Book Review: Ancillary Mercy
So Ancillary Mercy did...not quite go where I was expecting. But I still loved it, and it's an excellent conclusion to a strong, memorable series.
Breq has done a pretty good job of cleaning up the Athoek system. There's still a priest giving her trouble and complications with the Undergarden resulting from the climax of Ancillary Sword, but on the whole, things are going fine. Then the other Anaander Mianaai shows up, the violent, angry one with a tendency to destroy whole systems in her rage. Now Breq has to find a way to save the people she loves and stop Anaander from taking control of the system she's worked so hard to put right.
I've said time and again that Breq is the real strength of this series, and that continues to be on full display here. Each novel has shown us a new aspect of her personality and pattern of thought. Ancillary Mercy hones in on Breq's interactions with the other AIs, whether that's her discovery that Mercy of Kalr really does like her as its captain, her enemy-of-my-enemy relationship with Sphene, or her burgeoning mutual respect with Station.
Those other AIs bloom into characters in their own rights, particularly Mercy of Kalr and Station, but also Sword of Atagaris and Sphene. They have their own wants and motivations, even their own personalities, to an extent (Sphene certainly does). While most of the other characters ignore those wants and motivations, Breq cannot because of who and what she is. Her attention to the AIs drives the other characters to pay attention as well, and in turn causes the other AIs to consider their current place in the universe and what they want to be in the future.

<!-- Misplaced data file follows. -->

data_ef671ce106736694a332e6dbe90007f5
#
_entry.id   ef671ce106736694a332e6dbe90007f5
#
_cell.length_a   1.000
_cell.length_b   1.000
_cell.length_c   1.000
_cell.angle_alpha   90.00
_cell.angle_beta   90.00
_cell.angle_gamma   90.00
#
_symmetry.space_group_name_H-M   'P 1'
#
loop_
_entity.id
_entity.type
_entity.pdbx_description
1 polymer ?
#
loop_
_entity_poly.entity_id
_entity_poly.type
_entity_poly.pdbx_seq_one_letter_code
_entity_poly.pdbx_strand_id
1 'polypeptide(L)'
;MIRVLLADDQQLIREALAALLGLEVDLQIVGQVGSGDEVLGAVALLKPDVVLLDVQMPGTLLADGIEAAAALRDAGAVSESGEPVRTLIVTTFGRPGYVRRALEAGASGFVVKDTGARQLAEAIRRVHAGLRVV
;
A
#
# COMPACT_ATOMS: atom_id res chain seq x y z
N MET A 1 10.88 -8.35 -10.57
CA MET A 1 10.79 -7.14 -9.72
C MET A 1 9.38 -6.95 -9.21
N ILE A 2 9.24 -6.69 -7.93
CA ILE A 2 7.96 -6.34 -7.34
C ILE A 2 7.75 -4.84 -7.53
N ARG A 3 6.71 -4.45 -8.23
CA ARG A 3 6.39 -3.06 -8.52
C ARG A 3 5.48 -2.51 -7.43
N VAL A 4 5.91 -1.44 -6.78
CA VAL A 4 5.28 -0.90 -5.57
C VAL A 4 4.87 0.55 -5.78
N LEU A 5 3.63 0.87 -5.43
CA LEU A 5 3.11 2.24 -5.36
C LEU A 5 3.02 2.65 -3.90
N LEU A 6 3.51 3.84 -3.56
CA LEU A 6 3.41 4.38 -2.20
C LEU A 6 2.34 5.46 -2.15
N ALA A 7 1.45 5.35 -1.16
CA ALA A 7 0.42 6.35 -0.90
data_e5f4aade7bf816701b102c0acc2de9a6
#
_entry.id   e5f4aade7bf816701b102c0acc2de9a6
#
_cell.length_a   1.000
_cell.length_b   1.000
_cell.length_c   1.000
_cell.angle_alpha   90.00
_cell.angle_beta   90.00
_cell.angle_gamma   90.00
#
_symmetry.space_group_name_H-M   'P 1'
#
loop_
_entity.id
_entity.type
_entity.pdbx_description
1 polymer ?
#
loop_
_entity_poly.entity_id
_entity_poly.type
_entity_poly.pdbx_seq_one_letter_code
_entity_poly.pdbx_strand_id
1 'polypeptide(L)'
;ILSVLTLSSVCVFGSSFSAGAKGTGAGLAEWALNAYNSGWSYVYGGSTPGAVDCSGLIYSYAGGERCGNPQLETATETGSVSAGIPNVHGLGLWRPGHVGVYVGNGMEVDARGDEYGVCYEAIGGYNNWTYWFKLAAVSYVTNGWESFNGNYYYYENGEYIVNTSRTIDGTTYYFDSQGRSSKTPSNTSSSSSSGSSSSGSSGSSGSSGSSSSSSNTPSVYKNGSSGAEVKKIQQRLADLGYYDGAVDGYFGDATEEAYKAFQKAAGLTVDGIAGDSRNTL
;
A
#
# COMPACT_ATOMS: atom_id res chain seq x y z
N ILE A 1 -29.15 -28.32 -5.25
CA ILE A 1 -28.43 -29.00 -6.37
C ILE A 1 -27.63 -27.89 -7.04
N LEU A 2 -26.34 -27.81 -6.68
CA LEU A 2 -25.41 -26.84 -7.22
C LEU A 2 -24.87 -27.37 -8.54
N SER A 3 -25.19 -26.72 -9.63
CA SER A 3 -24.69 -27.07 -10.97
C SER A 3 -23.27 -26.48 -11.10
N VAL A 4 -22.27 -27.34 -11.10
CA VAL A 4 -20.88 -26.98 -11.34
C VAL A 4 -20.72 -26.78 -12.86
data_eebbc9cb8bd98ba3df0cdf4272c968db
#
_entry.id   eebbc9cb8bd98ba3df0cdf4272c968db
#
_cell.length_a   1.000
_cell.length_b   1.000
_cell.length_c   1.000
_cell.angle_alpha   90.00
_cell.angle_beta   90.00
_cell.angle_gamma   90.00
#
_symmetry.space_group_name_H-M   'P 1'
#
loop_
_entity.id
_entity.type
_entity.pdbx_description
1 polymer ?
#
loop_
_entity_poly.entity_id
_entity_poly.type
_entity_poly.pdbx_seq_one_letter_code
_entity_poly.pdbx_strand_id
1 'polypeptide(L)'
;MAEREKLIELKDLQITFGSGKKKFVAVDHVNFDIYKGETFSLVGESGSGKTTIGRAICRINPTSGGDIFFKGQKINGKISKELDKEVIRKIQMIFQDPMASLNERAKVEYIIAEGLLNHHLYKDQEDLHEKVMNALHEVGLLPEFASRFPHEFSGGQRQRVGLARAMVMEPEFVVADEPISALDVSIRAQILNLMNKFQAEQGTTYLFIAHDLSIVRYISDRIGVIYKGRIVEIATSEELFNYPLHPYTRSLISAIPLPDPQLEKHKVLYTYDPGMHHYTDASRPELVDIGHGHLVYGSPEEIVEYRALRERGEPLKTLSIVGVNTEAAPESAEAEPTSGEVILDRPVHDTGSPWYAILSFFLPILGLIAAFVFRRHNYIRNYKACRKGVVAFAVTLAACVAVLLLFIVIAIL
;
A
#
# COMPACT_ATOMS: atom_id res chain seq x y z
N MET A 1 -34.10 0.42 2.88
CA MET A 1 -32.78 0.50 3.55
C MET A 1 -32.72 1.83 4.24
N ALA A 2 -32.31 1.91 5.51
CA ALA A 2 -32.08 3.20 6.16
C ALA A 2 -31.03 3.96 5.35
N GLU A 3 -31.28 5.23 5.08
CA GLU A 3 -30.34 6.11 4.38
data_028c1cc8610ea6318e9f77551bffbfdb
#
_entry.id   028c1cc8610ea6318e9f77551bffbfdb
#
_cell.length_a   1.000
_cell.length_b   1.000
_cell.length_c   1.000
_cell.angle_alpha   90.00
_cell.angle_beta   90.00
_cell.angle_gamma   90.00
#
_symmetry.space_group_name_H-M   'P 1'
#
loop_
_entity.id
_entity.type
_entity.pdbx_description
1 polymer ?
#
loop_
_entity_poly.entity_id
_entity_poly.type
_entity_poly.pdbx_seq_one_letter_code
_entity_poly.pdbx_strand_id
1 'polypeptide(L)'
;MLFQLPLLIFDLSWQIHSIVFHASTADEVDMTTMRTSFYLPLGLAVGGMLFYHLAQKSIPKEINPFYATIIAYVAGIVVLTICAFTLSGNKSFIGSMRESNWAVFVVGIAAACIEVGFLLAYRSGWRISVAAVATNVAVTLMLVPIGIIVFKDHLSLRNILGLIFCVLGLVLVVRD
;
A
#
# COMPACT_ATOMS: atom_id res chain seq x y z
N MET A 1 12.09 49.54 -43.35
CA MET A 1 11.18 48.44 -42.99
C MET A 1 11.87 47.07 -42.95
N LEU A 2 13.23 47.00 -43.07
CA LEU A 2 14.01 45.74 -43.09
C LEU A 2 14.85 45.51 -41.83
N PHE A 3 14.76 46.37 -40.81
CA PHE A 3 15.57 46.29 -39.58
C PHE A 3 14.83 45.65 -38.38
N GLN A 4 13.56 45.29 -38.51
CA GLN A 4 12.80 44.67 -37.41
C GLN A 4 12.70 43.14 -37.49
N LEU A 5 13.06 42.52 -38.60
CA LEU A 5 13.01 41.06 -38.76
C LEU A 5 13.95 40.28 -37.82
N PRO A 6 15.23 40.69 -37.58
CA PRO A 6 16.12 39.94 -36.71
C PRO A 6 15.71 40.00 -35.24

We also get the return of Anaander Mianaai (who I did miss in Ancillary Sword because she's just such a good character concept). And there's plenty more depth and insight into Mercy of Kalr's crew, with a little less focus on Tisarwat this time around.
Where Ancillary Sword was a slower breath of air (the calm before the storm, so to speak), Ancillary Mercy ratchets up the pace a bit with Anaander's arrival. Breq made a lot of enemies in Sword and now those enemies have a chance to get revenge. And Sword set up a lot of dominos for Mercy to knock down; as a result, the whole book moves at a breathless pace.
Much like the first book, there are several memorable sequences, particularly the one where Breq fires on Anaander's ships from the hull of Mercy of Kalr as it pops in and out of gate space. Breq can be downright crazy when she wants to be.
In the end, the book comes firmly to rest on a few key questions. What does it mean to be human? What does it mean to be sentient and not be human? How do sentient machines function with humanity when they're set free, no longer bound by the restrictions we put on them?
It's a messy ending - it doesn't wrap everything up with a nice bow, and it raises a lot of questions for the future of the Radch. But it's the right ending because life is messy. Ancillary Mercy is a standout conclusion to an standout series.